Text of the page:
Very high resolution imagery has been released of the crack that resulted in the calving of Antarctica’s latest mega-iceberg.
A74, as the 1,290-sq-km (500-sq-mile) block is known, broke away from the Brunt Ice Shelf exactly a week ago.
The new pictures from last Saturday show the widening “North Rift” a day after calving.
They were acquired by the UK satellite Vision-1 for the British Antarctic Survey.
BAS has its Halley Research Station on the Brunt, positioned about 23km from the rift.
Also in the hands of BAS is new radar imagery captured on Thursday by the EU’s Sentinel-1 spacecraft. This gives a wider view of the 150m-thick A74 pushing out into Antarctica’s Weddell Sea.
BAS is using all these space pictures to monitor events. The Cambridge-based agency wants to see if A74 might collide with the western part of the Brunt and initiate a second calving even closer to Halley.
The base is currently unoccupied. In part, that’s because of Covid; very little Antarctic science is being undertaken at present. But it’s also because BAS needs to be sure the Brunt Ice Shelf – a vast floating platform of ice – will remain stable into the future.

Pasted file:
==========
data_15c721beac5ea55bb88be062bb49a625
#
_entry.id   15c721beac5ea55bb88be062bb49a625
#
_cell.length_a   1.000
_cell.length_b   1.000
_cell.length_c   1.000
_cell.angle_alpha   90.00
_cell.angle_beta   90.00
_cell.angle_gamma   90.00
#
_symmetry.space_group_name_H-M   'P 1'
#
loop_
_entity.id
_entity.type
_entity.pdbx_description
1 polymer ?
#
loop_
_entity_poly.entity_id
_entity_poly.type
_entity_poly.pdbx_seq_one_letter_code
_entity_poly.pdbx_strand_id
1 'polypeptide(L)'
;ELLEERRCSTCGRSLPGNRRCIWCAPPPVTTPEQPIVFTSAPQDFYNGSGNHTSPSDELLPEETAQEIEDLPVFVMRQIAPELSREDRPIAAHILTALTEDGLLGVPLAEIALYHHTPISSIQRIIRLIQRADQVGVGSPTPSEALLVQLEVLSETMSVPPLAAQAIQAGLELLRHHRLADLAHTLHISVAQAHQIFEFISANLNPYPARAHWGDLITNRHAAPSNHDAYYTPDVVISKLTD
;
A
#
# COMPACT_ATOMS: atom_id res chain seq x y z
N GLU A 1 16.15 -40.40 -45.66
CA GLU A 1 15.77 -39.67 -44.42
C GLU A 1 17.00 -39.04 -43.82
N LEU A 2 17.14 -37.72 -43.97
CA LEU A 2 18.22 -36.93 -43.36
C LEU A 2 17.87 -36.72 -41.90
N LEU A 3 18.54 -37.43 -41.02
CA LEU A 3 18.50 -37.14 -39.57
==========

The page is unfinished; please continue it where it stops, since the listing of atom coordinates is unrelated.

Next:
Halley would be 17km from the most likely site of a second calving.
GPS sensors around Halley reported no reaction in the ice directly under the base in the days following the production of A74. BAS is confident the same would be true from a second breakaway, but the agency would obviously like the certainty that comes with the data.
The Vision-1 satellite was built by Surrey Satellite Technology Ltd of Guildford. The Surrey company is a subsidiary of the European aerospace giant Airbus.
Vision-1 can resolve details at the surface of the Earth that are less than a metre across.
Where exactly is this?
It is on the Brunt Ice Shelf, which is the floating protrusion of glaciers that have flowed off the land into the Weddell Sea. On a map, the Weddell Sea is that sector of Antarctica directly to the south of the Atlantic Ocean. The Brunt is on the eastern side of the sea. Like all ice shelves, it will periodically calve icebergs.
Just how big is the new berg?
Satellite measurement puts it at around 1,290 sq km. Greater London is roughly 1,500 sq km; the Welsh county of Monmouthshire is about 1,300 sq km. That’s big by any measure, although not as large as the monster A68 berg which calved in July 2017 from the Larsen C Ice Shelf on the western side of the Weddell Sea. That was originally some 5,800 sq km but has since shattered into many small pieces.